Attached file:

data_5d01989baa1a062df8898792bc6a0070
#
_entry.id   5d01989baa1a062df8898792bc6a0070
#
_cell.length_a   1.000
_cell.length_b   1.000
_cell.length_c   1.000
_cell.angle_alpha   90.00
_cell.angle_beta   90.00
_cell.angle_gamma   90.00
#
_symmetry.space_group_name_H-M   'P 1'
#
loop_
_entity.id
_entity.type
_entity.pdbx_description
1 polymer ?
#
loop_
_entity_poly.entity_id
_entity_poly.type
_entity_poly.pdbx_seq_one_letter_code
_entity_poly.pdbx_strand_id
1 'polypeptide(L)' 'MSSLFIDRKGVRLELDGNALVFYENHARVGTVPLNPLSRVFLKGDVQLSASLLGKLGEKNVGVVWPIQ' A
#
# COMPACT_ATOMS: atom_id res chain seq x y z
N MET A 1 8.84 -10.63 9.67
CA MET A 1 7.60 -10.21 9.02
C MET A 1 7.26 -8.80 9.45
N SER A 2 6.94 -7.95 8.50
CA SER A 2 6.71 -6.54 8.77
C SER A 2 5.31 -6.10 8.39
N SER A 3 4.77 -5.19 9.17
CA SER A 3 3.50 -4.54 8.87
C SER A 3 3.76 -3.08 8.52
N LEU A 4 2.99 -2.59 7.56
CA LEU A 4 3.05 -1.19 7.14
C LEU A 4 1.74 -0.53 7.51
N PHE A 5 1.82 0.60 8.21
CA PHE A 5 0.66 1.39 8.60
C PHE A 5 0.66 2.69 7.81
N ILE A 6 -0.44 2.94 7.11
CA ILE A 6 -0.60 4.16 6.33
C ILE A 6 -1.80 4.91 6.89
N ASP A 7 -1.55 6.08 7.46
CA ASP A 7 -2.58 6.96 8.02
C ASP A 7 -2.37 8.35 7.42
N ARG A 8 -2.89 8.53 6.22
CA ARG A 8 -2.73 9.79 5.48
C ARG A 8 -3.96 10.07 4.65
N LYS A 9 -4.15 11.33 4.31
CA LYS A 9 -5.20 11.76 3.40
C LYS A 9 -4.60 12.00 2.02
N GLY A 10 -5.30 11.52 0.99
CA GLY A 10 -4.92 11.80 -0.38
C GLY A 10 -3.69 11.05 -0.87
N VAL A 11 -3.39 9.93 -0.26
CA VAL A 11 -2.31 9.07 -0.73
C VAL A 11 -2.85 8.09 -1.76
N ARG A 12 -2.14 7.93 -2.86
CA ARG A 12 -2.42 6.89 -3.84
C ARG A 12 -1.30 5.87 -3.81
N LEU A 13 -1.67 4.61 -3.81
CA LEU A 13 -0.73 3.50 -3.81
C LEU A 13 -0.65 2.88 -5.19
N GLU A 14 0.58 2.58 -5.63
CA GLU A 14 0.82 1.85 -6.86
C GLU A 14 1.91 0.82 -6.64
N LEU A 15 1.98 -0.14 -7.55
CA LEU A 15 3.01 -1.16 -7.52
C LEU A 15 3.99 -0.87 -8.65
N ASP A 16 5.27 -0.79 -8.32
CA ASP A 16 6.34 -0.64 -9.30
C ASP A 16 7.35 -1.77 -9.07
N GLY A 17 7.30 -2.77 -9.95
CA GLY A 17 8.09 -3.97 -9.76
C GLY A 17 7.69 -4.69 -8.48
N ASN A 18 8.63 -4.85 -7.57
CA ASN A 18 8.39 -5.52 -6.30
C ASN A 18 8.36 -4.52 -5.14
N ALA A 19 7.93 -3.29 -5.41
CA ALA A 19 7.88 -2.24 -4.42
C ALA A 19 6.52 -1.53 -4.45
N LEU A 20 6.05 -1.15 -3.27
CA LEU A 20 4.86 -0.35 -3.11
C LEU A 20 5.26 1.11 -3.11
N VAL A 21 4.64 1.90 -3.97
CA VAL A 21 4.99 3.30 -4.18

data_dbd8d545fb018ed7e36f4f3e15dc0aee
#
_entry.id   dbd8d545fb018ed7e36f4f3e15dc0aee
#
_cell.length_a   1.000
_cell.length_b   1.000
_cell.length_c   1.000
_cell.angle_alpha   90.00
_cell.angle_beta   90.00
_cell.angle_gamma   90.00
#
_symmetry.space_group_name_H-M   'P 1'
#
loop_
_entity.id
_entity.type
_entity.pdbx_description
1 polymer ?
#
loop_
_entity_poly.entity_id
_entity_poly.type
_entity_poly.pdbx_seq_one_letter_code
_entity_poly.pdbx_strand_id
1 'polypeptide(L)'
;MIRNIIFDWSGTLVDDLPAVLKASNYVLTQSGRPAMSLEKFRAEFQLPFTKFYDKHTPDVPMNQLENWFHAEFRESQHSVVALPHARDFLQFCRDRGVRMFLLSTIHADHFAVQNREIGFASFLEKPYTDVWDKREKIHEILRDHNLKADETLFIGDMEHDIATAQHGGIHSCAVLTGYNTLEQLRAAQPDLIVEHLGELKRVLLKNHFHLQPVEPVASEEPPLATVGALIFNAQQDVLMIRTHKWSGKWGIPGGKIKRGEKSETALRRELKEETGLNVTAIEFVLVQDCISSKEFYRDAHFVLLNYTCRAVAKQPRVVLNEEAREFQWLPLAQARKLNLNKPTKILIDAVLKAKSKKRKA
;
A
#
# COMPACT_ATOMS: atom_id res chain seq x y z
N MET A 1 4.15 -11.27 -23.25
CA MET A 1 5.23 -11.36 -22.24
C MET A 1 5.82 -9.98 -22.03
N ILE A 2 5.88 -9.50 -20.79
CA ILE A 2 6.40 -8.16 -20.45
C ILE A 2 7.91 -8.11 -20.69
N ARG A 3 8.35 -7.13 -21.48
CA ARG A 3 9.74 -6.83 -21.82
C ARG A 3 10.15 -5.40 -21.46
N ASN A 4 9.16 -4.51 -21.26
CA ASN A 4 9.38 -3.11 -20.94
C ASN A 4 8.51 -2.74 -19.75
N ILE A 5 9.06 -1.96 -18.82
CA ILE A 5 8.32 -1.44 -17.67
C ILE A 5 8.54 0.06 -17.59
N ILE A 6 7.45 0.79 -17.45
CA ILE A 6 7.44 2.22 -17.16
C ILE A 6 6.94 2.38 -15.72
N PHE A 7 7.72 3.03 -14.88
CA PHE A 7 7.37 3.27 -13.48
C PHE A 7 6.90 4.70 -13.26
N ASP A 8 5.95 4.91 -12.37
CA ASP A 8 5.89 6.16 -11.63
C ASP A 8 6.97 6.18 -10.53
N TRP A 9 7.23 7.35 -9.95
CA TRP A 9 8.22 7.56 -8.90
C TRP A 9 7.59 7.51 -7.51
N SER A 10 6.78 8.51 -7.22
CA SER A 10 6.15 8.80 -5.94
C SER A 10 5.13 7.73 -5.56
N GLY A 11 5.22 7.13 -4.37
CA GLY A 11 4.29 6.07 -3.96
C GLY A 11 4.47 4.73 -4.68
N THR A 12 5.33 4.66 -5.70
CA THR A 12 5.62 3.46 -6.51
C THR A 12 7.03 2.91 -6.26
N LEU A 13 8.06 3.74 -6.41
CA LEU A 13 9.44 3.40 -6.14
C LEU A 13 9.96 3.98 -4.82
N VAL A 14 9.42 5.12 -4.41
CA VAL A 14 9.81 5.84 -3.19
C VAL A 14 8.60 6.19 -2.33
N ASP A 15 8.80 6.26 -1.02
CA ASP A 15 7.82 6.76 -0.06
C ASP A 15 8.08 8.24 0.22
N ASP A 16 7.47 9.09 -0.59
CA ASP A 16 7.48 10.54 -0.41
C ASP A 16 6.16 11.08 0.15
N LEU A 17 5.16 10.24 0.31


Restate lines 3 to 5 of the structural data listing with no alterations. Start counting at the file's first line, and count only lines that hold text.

_entry.id   5d01989baa1a062df8898792bc6a0070
#
_cell.length_a   1.000